Poker is a game of decisions. Make the right decisions and you will be a winner in the long run. But, when there are decisions to be made, mistakes are often made. We're only human. Mistakes may be momentary gaffes-blunders that are avoidable, missteps where you just take a wrong step, slip-ups, or errors in judgment. Perhaps the worst mistake a poker player can make is oversight-a failure to notice something that could be important. It may well be inadvertent, but it's avoidable-and often costly.
Is there such a thing as a lucky seat at the poker table? That's the seat at the table that is fortunate enough to be blessed with winning hands more than its fair share of the time.
Well San Diego Poker Player Newspaper reader Allison "Wonderland" Johnson makes a strong, albeit somewhat emotional, case for the concept of the lucky seat. She has developed her Personal Poker Play Pattern-abbreviated "Quad Ps" or "PPPP."
Thanks so much for joining me back here for the second article about poker etiquette. These are the remaining five of the top ten rules that novice players should be mindful of at the poker table.
Rule No. 6-Act in Turn. Poker is a game based on position. Poker should be played clockwise after the blinds. The game's basic premise is that position is paramount.
Acting out-of-turn provides other players at the table with an unfair advantage. Players are more likely to contemplate making a move when they know they have fewer opponents left to act behind them.
I was in Las Vegas a couple of weeks ago, and to my surprise my good friend Nick showed up. Over an early dinner at the Venetian's Asia Noodle restaurant we discussed a couple of interesting hands he played.
The name's familiar to poker fans, the same fans that have been waiting for Daniel Negreanu to release a long-awaited text that defines his style of tournament play. Interestingly, Daniel's title, Power Hold'em Strategy appeared just a couple of weeks before Warwick Dunnett's Poker Wizards (339 pages, paperbound, $19.95) tome arrived featuring the charismatic tourney whiz himself as one of the headlining contributors.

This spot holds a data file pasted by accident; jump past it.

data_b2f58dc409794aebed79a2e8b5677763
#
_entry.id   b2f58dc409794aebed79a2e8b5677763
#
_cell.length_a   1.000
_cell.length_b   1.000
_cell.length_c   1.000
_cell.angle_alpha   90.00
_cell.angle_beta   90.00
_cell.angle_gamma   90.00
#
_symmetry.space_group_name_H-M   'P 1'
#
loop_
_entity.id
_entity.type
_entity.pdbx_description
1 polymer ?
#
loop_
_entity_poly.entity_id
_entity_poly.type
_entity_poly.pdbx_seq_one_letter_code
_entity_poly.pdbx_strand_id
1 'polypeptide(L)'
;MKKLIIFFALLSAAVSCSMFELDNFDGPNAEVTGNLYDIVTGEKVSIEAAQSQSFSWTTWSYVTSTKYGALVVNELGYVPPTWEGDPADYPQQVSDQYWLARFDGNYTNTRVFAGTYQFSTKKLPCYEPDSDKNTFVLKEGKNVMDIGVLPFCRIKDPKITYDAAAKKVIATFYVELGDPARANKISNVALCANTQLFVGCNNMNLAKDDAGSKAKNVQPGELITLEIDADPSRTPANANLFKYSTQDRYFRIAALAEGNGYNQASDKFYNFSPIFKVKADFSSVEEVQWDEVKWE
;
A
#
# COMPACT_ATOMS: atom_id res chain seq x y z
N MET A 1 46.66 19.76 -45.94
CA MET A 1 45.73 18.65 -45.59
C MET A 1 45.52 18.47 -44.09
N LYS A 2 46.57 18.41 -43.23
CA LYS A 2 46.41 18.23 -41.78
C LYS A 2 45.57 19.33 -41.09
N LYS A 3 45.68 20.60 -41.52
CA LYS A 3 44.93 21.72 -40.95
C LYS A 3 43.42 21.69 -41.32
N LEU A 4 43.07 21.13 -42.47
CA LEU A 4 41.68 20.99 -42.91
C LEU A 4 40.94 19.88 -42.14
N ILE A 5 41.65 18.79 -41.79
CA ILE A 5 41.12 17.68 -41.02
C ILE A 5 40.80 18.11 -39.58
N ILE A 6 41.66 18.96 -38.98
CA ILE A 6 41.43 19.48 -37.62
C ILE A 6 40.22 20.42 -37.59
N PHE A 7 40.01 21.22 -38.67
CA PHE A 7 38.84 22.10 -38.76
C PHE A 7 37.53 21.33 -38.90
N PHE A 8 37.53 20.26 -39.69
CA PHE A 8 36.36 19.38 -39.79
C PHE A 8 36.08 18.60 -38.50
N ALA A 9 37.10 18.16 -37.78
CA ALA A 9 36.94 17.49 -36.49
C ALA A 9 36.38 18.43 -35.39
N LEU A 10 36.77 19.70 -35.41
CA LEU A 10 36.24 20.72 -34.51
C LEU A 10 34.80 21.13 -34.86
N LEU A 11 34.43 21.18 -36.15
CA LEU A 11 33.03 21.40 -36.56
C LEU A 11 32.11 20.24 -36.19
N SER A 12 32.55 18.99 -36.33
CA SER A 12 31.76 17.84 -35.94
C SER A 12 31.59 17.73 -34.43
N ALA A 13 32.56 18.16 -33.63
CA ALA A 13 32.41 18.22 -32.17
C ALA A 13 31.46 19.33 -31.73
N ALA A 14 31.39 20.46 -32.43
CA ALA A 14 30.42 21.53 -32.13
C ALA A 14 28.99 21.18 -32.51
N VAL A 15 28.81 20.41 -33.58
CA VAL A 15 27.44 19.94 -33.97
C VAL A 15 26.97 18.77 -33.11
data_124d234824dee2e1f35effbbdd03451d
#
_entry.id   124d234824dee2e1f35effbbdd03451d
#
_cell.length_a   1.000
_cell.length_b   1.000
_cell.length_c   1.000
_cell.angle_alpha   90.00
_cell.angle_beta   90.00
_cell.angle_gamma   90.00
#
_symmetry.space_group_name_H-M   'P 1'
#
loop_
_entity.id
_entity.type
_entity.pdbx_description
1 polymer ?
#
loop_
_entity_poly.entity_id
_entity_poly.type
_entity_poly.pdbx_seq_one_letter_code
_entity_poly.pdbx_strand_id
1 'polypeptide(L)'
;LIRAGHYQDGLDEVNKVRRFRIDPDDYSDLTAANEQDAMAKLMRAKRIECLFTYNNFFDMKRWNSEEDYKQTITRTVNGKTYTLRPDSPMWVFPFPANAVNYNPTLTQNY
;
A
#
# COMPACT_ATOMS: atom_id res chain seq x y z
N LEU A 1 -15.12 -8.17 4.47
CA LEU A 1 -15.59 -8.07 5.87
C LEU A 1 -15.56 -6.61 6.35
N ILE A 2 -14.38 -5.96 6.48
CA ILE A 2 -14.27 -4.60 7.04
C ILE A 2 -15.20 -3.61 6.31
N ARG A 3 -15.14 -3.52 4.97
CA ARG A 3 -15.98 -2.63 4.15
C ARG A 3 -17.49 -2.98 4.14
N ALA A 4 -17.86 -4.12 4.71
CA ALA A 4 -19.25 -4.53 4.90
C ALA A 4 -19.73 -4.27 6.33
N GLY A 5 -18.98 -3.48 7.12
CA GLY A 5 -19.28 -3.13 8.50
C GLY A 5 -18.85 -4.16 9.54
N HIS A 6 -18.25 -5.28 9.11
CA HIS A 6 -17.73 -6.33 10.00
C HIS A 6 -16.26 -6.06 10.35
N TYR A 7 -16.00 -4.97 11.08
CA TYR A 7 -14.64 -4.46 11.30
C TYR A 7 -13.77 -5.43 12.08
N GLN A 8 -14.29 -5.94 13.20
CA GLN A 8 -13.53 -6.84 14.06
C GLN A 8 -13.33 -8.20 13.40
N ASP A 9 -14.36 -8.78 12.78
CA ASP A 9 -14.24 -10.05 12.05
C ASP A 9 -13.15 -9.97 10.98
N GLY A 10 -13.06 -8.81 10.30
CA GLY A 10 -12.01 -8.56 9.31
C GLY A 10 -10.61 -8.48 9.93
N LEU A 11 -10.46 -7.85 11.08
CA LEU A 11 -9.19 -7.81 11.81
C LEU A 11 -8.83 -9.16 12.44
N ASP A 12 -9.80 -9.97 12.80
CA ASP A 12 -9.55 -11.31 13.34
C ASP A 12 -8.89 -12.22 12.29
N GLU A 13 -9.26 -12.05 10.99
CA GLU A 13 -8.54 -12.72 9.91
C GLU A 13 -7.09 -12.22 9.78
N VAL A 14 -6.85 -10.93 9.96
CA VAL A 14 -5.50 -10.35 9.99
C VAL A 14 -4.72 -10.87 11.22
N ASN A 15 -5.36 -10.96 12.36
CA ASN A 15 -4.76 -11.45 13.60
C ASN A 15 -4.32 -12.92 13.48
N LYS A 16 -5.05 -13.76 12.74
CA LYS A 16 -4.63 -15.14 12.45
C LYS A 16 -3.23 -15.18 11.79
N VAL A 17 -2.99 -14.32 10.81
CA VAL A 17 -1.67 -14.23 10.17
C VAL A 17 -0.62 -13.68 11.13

The World Series of Poker is in full swing and records continue to be broken by the granddaddy of all events. While the ladies event fell off by about 100 players from last year-it still attracted nearly 1,200 players-attendance in most other events is up.
One thing that certainly separates good dealers from the rest of the pack is their ability to tune into surrounding sights and sounds at the table. We like to believe that the players who populate the casino world are doing so with disposable money, but don't you believe it! Many times while dealing I've overheard fragments of sentences from players using the words, "foreclosure" or "impounded", "evicted," and worse. As painful as it is to believe, often times the money being gambled-on the flop, to the river-really belongs to a finance company, a mortgage holder, or a utility.
opponents' tells-a mannerism that gives away their holdings-as an integral part of their strategy. As obvious as sweating while shaking hands or as subtle as the blink of an eye, it takes experience and a keen eye to read an opponent's tells. Enlightened players go to great lengths to hide any tells when they're at the table. A pair of sunglasses can do the trick. So can downright wacky antics. Tells are as varied as the players themselves. Most poker players agree that reading and hiding tells is vital to achieving success in poker.
Today, Thursday the 19th, 2007, is the last day to register online at the Nevada SPCA website for the Jennifer Harman Charity Poker Tournament at Caesars Palace to take place Friday, April 20th, at High Noon. The proceeds left from the recommended $300 donation go to the SPCA local no-kill animal shelter.
The Peppermill made a major commitment to Poker two years ago when it remodeled the poker room. They enlarged the room, filled it with the finest tables and chairs and "landscaped"it into an important feature of the casino.
An expensive communication system was installed allowing players to see what games and limits are available, watch their name progress on waiting lists, or study the clock during tournaments. Wall-to-wall large, flat-screen TVs allow every player to watch their other favorite game.